12. chet again

    chet again Tele-Meister

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    Another thing to consider is this: what if you do as advised with a new heater and drain it, let's say, a couple of times a year. How long will the heater last?

    Mine probably has never been drained in six years. The previous tenant (the house was rented out) didn't do it and I didn't know to do it. (New to this house owner thing)
     
    Last edited: May 22, 2019
  13. Uncle Bob

    Uncle Bob Tele-Meister

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    Close the faucets,open the drain (with the hose attached) and turn the water back on to the heater. It should blow the calcium out and get it flowing.

    I just went through this exercise the past weekend. I poked around with a screwdriver after removing the drain. I was amazed how much calcium is built up in the bottom of the tank. It sure seemed deeper than the drain valve is from the bottom of the tank. I was probably lucky to get it to drain, but the shutoff was leaking to begin with so there had to be some water there to leak.
     
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  14. beach bob

    beach bob Friend of Leo's

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    I got my WH replaced about a year ago, third one for my house. The guy who did it is a pro plumber, does commercial building jobs and stuff for mansions over in Palm Beach, lots of high end clients. He supplied us a commercial unit (State was the brand I think) and gave us the friend deal. One of the few times I haven't paid through the nose for house repairs.

    Anyways. What he said was, do the drain and refill 1X/year, replace the anode as needed, and the WH will probably last forever. He said that what kills them is people not draining out the sediment. Now, he was talking about the units that he installs, since he also told me the Home Desperate (his misnomer :lol:) units are junk.

    I tend to believe the 'HD units are junk' assessment... the unit he replaced was bought from HD and installed by me, and was only seven years old. It failed at the weld for the upper heating element... the weld leaked, and that caused water to saturate the couple of inches of insulation between the tank and the outer metal skin. No way to dry that, so it was a dead soldier :mad: ... but after that aggravation, we now have a good one.

    If you don't want to tackle the replacement yourself (I think you shouldn't if that ain't your day job), go either with the tankless as advised above, or try to get a commercial tank. The unit I have now is considerably better built than what it replaced: brass drain valve, etc...
     
  15. chet again

    chet again Tele-Meister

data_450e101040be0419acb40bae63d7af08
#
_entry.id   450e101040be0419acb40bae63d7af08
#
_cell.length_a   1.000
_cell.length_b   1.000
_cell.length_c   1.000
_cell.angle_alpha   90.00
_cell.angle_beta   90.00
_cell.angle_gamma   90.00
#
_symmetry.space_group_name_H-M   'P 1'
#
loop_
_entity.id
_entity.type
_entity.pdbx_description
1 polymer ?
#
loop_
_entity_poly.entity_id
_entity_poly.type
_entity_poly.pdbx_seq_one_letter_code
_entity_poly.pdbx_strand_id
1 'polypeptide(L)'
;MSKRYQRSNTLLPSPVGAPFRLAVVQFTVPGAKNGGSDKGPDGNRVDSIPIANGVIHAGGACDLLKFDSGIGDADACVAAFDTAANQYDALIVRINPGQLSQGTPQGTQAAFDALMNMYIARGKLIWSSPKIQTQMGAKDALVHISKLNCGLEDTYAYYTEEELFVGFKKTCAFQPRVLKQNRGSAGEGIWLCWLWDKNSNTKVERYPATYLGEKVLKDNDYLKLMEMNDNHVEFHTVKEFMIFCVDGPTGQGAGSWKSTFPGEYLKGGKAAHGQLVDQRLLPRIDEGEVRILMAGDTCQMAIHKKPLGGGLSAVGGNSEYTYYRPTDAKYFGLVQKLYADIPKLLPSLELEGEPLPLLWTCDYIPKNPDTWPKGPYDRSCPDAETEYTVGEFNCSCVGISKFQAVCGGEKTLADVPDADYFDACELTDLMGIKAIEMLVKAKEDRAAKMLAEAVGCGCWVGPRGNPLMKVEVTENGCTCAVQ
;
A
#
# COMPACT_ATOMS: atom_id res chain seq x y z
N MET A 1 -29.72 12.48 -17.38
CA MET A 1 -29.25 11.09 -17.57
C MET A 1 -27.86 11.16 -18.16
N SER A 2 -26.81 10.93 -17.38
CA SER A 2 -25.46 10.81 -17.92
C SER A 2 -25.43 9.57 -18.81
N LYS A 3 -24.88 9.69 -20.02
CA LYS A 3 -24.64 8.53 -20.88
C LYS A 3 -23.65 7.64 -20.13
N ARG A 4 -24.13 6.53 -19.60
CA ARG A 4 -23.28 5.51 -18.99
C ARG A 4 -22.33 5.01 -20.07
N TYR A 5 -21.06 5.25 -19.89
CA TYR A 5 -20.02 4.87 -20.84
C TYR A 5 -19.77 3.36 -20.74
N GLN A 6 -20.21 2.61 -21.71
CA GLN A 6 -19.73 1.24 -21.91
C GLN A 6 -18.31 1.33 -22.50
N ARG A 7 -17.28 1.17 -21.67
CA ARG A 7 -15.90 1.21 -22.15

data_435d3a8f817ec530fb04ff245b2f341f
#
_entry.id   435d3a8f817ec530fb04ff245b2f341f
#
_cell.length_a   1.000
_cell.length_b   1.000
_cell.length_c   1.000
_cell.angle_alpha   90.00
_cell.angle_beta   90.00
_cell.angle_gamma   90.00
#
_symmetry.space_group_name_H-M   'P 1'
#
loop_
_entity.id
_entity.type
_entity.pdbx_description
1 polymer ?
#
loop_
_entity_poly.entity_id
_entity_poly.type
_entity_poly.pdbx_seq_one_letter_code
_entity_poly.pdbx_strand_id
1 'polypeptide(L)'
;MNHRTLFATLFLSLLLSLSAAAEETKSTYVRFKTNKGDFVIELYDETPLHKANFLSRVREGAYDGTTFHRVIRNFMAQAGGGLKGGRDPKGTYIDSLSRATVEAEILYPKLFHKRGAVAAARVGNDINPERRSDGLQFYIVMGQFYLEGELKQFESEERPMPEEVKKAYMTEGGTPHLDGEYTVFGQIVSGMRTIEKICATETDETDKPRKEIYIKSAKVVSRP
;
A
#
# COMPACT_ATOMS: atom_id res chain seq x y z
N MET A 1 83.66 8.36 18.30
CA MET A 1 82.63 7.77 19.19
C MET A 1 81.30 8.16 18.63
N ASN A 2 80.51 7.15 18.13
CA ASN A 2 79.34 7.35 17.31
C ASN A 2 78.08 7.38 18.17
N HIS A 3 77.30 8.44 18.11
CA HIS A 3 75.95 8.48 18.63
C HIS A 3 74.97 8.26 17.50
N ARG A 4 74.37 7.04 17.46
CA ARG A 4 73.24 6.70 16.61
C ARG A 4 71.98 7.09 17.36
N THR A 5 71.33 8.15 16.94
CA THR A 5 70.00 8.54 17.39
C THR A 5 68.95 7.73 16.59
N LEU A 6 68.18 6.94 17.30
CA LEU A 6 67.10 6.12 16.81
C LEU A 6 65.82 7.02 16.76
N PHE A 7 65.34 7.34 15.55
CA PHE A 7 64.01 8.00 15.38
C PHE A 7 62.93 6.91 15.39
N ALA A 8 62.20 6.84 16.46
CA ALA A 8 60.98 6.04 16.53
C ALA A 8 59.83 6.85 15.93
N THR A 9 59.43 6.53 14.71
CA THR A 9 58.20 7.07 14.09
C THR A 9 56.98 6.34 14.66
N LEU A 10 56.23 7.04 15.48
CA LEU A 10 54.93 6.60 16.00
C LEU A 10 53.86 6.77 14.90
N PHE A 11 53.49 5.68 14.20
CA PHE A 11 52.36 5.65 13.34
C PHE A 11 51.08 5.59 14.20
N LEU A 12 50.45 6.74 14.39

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    You might have a good answer there. I have to think about and ask around before I try it.

    What did you mean by "removing the drain"?
     
  16. chet again

    chet again Tele-Meister

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    And what is the name of it and where do you get them?
     
  17. boredguy6060

    boredguy6060 Friend of Leo's

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    If you do decide to change the HWH yourself, don’t leave the old one where it can be easily seen from the street.
    Many municipalities have building codes that require you to get a permit and pay for an inspection, if the work is not done by a licensed plumber.
    I talked a friend into doing his a couple years ago when his blew out.
    He set the old old on the curb when they had a pick up day for stuff like that.
    Code enforcement came by and left him a $25 bill, which was the cost of a permit.
    After he paid that and received the permit, they sent him a letter telling him he had 30 days to schedule an inspection or have a licensed plumber sign off on the back of the permit and return it to Code Enforcement.
    Your city may not have such a thing, you might ask before you DYI.
     
  18. beach bob

    beach bob Friend of Leo's

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    As I said, I think the brand I have now is State. (I'm not at home right now)

    Getting one, may involve some finagling... you'll have to ask around about how to get a commercial unit. Helps to know someone 'in the biz'.
     
  19. Rick330man

    Rick330man Tele-Holic

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    Yep. My current water heater is the original one installed when the house was built in 1976. I've had to replace the heating elements, but that's to be expected after 28 years. Fortunately, I found an old, unused, American-made GE one and have been running off of it since.
     
  20. Uncle Bob

    Uncle Bob Tele-Meister

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    The spigot the garden hose goes on to drain the tank is called a boiler drain.

    I replaced the leaky plastic drain in my tank with a brass one, which is why I had to drain the tank, so I had to remove the plastic junk. While it was off, I poked around inside the tank with a big screwdriver. There was a lot of calcium built up in the bottom of the tank.